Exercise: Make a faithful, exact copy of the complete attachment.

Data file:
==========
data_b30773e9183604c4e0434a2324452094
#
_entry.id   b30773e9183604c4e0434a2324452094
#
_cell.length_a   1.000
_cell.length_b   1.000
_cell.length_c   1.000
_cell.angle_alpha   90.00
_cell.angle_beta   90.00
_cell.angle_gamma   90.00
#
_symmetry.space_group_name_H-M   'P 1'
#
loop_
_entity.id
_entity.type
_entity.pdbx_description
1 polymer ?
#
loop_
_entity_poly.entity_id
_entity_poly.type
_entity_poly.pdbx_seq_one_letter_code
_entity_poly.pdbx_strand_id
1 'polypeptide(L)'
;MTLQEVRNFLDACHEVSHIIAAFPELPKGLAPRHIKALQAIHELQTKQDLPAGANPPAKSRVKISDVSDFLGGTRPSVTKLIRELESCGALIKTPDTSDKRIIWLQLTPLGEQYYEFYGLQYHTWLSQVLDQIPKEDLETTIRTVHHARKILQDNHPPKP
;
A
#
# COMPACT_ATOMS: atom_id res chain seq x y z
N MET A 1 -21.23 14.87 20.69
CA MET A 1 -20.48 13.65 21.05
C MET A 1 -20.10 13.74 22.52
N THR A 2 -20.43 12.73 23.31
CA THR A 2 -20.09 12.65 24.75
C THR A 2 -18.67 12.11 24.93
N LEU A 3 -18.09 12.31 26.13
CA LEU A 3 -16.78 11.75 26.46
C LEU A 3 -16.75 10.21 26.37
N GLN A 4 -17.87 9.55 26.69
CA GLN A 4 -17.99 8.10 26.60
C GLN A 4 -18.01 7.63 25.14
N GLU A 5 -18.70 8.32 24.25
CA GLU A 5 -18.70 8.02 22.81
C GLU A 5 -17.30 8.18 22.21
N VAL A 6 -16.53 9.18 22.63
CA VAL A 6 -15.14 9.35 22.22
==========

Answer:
data_b30773e9183604c4e0434a2324452094
#
_entry.id   b30773e9183604c4e0434a2324452094
#
_cell.length_a   1.000
_cell.length_b   1.000
_cell.length_c   1.000
_cell.angle_alpha   90.00
_cell.angle_beta   90.00
_cell.angle_gamma   90.00
#
_symmetry.space_group_name_H-M   'P 1'
#
loop_
_entity.id
_entity.type
_entity.pdbx_description
1 polymer ?
#
loop_
_entity_poly.entity_id
_entity_poly.type
_entity_poly.pdbx_seq_one_letter_code
_entity_poly.pdbx_strand_id
1 'polypeptide(L)'
;MTLQEVRNFLDACHEVSHIIAAFPELPKGLAPRHIKALQAIHELQTKQDLPAGANPPAKSRVKISDVSDFLGGTRPSVTKLIRELESCGALIKTPDTSDKRIIWLQLTPLGEQYYEFYGLQYHTWLSQVLDQIPKEDLETTIRTVHHARKILQDNHPPKP
;
A
#
# COMPACT_ATOMS: atom_id res chain seq x y z
N MET A 1 -21.23 14.87 20.69
CA MET A 1 -20.48 13.65 21.05
C MET A 1 -20.10 13.74 22.52
N THR A 2 -20.43 12.73 23.31
CA THR A 2 -20.09 12.65 24.75
C THR A 2 -18.67 12.11 24.93
N LEU A 3 -18.09 12.31 26.13
CA LEU A 3 -16.78 11.75 26.46
C LEU A 3 -16.75 10.21 26.37
N GLN A 4 -17.87 9.55 26.69
CA GLN A 4 -17.99 8.10 26.60
C GLN A 4 -18.01 7.63 25.14
N GLU A 5 -18.70 8.32 24.25
CA GLU A 5 -18.70 8.02 22.81
C GLU A 5 -17.30 8.18 22.21
N VAL A 6 -16.53 9.18 22.63
CA VAL A 6 -15.14 9.35 22.22